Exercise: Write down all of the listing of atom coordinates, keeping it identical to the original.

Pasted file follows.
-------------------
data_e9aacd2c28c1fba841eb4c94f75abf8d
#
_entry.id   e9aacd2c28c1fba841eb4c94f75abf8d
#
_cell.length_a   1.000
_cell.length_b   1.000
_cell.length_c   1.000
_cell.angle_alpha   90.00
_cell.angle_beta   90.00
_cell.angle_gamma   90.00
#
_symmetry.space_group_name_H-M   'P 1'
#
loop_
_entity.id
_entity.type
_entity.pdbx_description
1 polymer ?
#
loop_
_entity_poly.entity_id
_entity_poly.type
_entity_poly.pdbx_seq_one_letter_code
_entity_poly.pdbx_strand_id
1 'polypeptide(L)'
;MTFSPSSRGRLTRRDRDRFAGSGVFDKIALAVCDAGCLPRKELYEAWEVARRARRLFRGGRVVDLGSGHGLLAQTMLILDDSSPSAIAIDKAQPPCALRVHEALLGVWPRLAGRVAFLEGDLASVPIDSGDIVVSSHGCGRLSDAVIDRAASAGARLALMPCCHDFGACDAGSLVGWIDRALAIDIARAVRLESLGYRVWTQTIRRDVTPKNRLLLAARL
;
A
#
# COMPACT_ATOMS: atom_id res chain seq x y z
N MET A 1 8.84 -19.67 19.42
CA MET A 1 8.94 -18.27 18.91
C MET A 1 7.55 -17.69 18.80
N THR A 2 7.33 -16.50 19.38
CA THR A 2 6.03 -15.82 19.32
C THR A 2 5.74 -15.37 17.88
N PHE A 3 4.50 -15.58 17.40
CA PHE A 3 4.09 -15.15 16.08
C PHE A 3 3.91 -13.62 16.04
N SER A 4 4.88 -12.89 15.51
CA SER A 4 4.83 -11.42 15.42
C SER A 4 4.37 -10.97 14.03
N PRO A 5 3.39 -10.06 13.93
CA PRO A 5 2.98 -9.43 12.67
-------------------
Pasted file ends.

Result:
data_e9aacd2c28c1fba841eb4c94f75abf8d
#
_entry.id   e9aacd2c28c1fba841eb4c94f75abf8d
#
_cell.length_a   1.000
_cell.length_b   1.000
_cell.length_c   1.000
_cell.angle_alpha   90.00
_cell.angle_beta   90.00
_cell.angle_gamma   90.00
#
_symmetry.space_group_name_H-M   'P 1'
#
loop_
_entity.id
_entity.type
_entity.pdbx_description
1 polymer ?
#
loop_
_entity_poly.entity_id
_entity_poly.type
_entity_poly.pdbx_seq_one_letter_code
_entity_poly.pdbx_strand_id
1 'polypeptide(L)'
;MTFSPSSRGRLTRRDRDRFAGSGVFDKIALAVCDAGCLPRKELYEAWEVARRARRLFRGGRVVDLGSGHGLLAQTMLILDDSSPSAIAIDKAQPPCALRVHEALLGVWPRLAGRVAFLEGDLASVPIDSGDIVVSSHGCGRLSDAVIDRAASAGARLALMPCCHDFGACDAGSLVGWIDRALAIDIARAVRLESLGYRVWTQTIRRDVTPKNRLLLAARL
;
A
#
# COMPACT_ATOMS: atom_id res chain seq x y z
N MET A 1 8.84 -19.67 19.42
CA MET A 1 8.94 -18.27 18.91
C MET A 1 7.55 -17.69 18.80
N THR A 2 7.33 -16.50 19.38
CA THR A 2 6.03 -15.82 19.32
C THR A 2 5.74 -15.37 17.88
N PHE A 3 4.50 -15.58 17.40
CA PHE A 3 4.09 -15.15 16.08
C PHE A 3 3.91 -13.62 16.04
N SER A 4 4.88 -12.89 15.51
CA SER A 4 4.83 -11.42 15.42
C SER A 4 4.37 -10.97 14.03
N PRO A 5 3.39 -10.06 13.93
CA PRO A 5 2.98 -9.43 12.67